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Henry Mancini


Enrico Nicola "Henry" Mancini was an American composer, conductor and arranger, who is best remembered for his film and television scores. He won a record number of Grammy Awards, plus a posthumous Grammy Lifetime Achievement Award in 1995.

His best-known works include the jazz-idiom theme to The Pink Panther film series ("The Pink Panther Theme") and the theme to the Peter Gunn television series. Mancini had a long collaboration with the film director Blake Edwards and won numerous Academy Awards for the songs in Edwards films, including "Moon River" from Breakfast at Tiffany's, "Days of Wine and Roses" and for the score to Victor Victoria.

Frenzy (1972)

Mancini and Hitchcock

Director Alfred Hitchcock hired Mancini to score his film Frenzy (1972). According to Mancini's autobiography, he met with the director do discuss ideas for the score during the autumn of 1971[1] and it is likely Hitchcock specified which scenes required music.[2] Mancini was sent a copy of the final screenplay at the start of November and had completed the score by early December — for which he was paid a flat fee of $25,000.[3]

Speaking to Catherine Stott of The Guardian, just after the recording sessions, Mancini talked about the score:

You want to know how I go about scaring people? Really it is a matter of colours. Of using the orchestra in various combinations to create tension. "Frenzy" is very low-key picture about a neck-tie murderer, and what I have done is to just cut off the orchestra round middle C. There is no high — there are no violins nor high flutes — it is all from there down with ten cellos, ten violas, basses, horns, bassoon, and bass flutes ... none of the screeching, high, intense sounds that would be though a little melodramatic today. It is very sparse... there's not a lot going on, but what there is will, I trust, sound pretty spooky.[4]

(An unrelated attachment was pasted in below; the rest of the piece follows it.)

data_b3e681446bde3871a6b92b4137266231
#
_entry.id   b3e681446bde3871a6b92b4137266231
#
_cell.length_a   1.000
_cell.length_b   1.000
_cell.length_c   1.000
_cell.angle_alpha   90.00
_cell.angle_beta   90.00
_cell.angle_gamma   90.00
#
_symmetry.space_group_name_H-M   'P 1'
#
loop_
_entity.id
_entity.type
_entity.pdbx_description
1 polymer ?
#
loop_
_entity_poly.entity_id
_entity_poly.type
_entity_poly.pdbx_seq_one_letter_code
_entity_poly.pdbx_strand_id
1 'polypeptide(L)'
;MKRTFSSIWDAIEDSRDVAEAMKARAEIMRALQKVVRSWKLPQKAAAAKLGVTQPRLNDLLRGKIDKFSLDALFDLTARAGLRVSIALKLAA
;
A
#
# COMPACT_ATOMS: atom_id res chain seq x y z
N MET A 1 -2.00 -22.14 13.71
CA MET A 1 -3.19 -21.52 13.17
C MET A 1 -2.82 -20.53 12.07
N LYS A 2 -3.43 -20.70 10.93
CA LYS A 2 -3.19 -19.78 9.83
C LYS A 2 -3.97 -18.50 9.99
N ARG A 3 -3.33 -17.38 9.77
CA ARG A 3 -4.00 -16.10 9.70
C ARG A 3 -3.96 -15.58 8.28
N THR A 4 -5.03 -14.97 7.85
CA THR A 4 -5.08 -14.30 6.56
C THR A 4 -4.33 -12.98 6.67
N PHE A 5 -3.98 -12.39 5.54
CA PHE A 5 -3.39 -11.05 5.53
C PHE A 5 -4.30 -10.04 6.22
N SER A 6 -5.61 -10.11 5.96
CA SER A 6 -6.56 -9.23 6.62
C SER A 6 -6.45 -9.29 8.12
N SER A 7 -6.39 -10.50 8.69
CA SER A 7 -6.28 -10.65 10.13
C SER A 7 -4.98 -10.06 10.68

Hitchcock attended the end of the London recording sessions in mid-December (12th-15th) but then subsequently rejected the composer's score after hearing it mixed with the film. Hitchcock then hired British composer Ron Goodwin to create a new score. In his autobiography, Mancini wrote:

It was not so much a matter of his being there as that [Hitchcock] didn't say much when we were doing [the recordings]. He sat through every piece and nodded approval, and finally, when he was alone in the dubbing room, he decided that it didn't work. His reason for thinking so, I was told, was that the score was macabre, which puzzled me because it was a film with many macabre things it in. It wasn't an easy decision to accept, and it was crushing when it happened...[5]

Unlike Hitchcock's acrimonious split with Bernard Herrmann over the rejected score for Torn Curtain, it seems Mancini was not left too bitter by the experience and fondly recalled in his autobiography how Hitchcock had sent him a case of Château Haut-Brion magnums.[6]

The claim that Hitchcock rejected the score during the recording sessions by telling Mancini, "Look, if I want Herrmann, I'd ask for Herrmann!" is apocryphal and was made by Herrmann in a 1975 interview with Royal S. Brown.[7]

Mancini's "Main Title" to Frenzy was included on the album "Mancini in Surround: Mostly Monsters, Murders & Mystery" (RCA, 1990).


Henry Mancini's "Main Title" for Frenzy:

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Image Gallery

Images from the Hitchcock Gallery (click to view larger versions or search for all relevant images)...


Notes & References

  1. No documents detailing the meeting have survived in the Hitchcock archives held by the Margaret Herrick Library.
  2. Hitchcock Annual (2011) - "Murder Can Be Fun": The Lost Music of Frenzy - Gergely Hubai
  3. Alfred Hitchcock's Frenzy: The Last Masterpiece (2012) by Raymond Foery, page 106
  4. The Guardian (29/Dec/1971) - Henry Mancini
  5. Henry Mancini - "Did They Mention the Music?", pages 155-6
  6. Wikpedia: Château Haut-Brion
  7. An Interview with Bernard Herrmann (August 1975)